In the late 1980s, an area of the Jurupa Valley in Riverside, California began a transformation that would turn it from a community of sprawling dairy farms to hub for enormous warehouses. David Danelski, then an investigative reporter for the Riverside-Press Enterprise, unraveled the details through public records on town planning and found one important document missing from projects approved by county officials for more than a decade: the environmental impact statement. Here are his tips on this and other key records requests you can file.
Freelance journalist Monica Vaughan was reporting on air pollution in California’s San Joaquin Valley when the words of one mother changed her perspective. “I just scan the stories looking for the sentence about whether or not it’s safe to live here. And I can never find that,” Vaughan remembered the woman saying.
In a second guide on air pollution, we bring together advice from reporters like Vaughan and examples that might help you uncover unsafe air in your community. From intial complaints to sustained violations, we give you the tools to ask your local government how it regulates polluters in your area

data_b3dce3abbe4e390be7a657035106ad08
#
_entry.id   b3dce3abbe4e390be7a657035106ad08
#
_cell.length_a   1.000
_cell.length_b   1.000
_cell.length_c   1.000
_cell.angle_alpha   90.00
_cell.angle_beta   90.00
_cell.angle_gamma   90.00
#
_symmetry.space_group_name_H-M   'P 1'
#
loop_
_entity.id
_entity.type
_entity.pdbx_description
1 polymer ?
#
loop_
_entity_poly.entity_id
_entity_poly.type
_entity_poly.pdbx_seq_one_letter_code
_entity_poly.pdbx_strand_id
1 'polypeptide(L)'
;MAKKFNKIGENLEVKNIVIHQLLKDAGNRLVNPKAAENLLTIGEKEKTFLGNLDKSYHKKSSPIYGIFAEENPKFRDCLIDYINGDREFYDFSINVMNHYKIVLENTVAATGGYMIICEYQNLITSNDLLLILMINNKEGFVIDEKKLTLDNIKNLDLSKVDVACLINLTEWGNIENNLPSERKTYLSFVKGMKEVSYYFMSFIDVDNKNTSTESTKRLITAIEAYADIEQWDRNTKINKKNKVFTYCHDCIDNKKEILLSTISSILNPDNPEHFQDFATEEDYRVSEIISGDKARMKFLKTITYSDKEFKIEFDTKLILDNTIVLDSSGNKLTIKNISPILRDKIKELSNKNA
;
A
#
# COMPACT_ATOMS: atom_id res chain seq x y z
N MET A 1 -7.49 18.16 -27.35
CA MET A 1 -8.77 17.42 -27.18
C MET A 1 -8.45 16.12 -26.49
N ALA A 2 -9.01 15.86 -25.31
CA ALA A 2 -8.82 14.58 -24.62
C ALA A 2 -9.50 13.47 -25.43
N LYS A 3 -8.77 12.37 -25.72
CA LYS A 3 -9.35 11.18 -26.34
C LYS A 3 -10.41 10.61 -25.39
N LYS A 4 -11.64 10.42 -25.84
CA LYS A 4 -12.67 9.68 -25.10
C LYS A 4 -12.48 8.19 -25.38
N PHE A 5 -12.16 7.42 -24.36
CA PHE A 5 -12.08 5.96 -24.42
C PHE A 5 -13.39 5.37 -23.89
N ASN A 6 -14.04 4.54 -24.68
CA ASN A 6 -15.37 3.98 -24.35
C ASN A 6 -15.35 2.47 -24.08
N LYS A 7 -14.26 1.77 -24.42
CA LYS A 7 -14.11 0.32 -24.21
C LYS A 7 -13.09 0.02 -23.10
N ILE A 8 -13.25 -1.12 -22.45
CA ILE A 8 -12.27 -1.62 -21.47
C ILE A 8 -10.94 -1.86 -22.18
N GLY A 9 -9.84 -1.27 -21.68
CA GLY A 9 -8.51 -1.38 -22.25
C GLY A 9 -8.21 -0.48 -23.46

In 2004, Dina Cappiello discovered some Houston residents were exposed to cancer-causing toxins at a level 20 times higher than federal guidelines — for toxic waste dumps. “Everybody was like ‘nothing to see here,’ but I was like something doesn’t add up,” Cappiello said. In this guide, we share tips and examples from Cappiello and other reporters of what you can request in your community to understand how dangerous the air is and even pinpoint potential polluters.
Last August, with support from the Online News Association, we partnered with the Engagement Lab at Emerson College and the Boston Institute for Nonprofit Journalism to explore new ways of teaching public records to students and the broader community. A new website and downloadable guide details what we’ve learned
Longtime MuckRock readers might have noticed that there are two ways to link to responsive records on the site: A direct link to the .pdf on our server, or a link to the DocumentCloud document viewer on the request page. Wherever possible, we try to link to the latter, as it has a few advantages over your standard browser viewer that we’d like to highlight today.